“An impairment charge of $220 million would represent about 3% of the group’s total assets as at 30 June. The amount of asset impairment is indicative at this stage and is subject to finalisation of the year-end audit.
“With regards to the impairment of Iplex Australia and Tradelink, while we do see progress in these business units, the board felt it was prudent to recognise that the near- to medium-term estimates of profitability in each business are not aligned with current carrying values.”
Norris & Adamson on Adamson
On Mr Adamson’s departure, Sir Ralph said: “The board believes it is the right time for Mark to leave the company, to allow a new chief executive to lead Fletcher Building through this period and into the next phase of its strategy. The board would like to thank Mark for his work and we wish him the best in his future endeavours.”
Mr Adamson said in the company release: “I am disappointed to finish my tenure on the back of a challenging result in the construction division. However I am proud of what has been achieved over the last 5 years – most notably the turnaround of Formica, double-digit earnings growth in distribution, our acquisition of Higgins and the significant progress in our residential development division.”
Francisco Irazusta takes over as interim chief executive next Monday, 24 July.
Fletcher-posed questions & answers
In a question & answer segment of yesterday’s release, Fletcher Building said: “What are the 2 major projects and when will they be completed? For reasons of client confidentiality, we will not name the projects. One of the projects is close to completion, and the other is targeting completion in the 2019 financial year.
“Are the 2 major projects, and associated issues, the same as those referenced in the 20 March update? Yes. The most significant issues remain complexity in design, subcontractor management & building programme delivery, which has led to an extension of project timelines and increase in project resource requirements & costs, relative to original budgets.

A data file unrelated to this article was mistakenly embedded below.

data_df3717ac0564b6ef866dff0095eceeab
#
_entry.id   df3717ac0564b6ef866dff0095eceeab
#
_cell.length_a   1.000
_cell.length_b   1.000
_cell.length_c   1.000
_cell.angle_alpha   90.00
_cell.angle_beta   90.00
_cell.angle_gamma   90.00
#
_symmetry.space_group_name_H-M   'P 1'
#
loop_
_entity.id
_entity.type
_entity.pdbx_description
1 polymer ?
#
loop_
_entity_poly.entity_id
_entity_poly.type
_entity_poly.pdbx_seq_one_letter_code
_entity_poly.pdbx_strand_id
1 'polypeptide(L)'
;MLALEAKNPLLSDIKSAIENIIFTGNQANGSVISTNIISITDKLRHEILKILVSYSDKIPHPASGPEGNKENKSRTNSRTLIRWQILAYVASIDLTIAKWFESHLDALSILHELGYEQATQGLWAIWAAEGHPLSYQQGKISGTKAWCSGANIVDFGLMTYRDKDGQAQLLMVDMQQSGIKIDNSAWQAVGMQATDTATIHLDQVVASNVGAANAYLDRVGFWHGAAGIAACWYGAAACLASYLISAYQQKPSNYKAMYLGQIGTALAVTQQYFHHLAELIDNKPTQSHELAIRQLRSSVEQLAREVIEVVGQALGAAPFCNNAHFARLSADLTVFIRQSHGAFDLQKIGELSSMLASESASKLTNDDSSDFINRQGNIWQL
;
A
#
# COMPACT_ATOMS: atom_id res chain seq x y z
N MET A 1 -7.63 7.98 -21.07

“How can you be sure this new provision will capture all potential future losses? One of the major projects is close to completion, which provides greater certainty over the ultimate cost. A review of remaining projects has been completed, and the construction timelines and the likely completion date extended on a second major project.
“Why are you booking such a large provision now? Under accounting rules, profit on a construction contract is recognised progressively through the life of the project, whereas when it is probable that a contract will incur a loss, the expected loss must be recognised immediately as an expense.
“What has been done to address the issues in B+I since the last update? In addition to the initiatives outlined in our March update, the construction division is benefiting from the leadership & robust management expertise of chief executive Michele Kernahan and B+I has a newly appointed general manager, David Kennedy, who brings with him 30 years’ experience in the construction industry across multiple markets.
“Is there a future for B+I in the Fletcher Building portfolio? We continue to believe that there is a future for the B+I business in the Fletcher Building portfolio, but it is likely to be a more focused business, targeting key clients & sectors.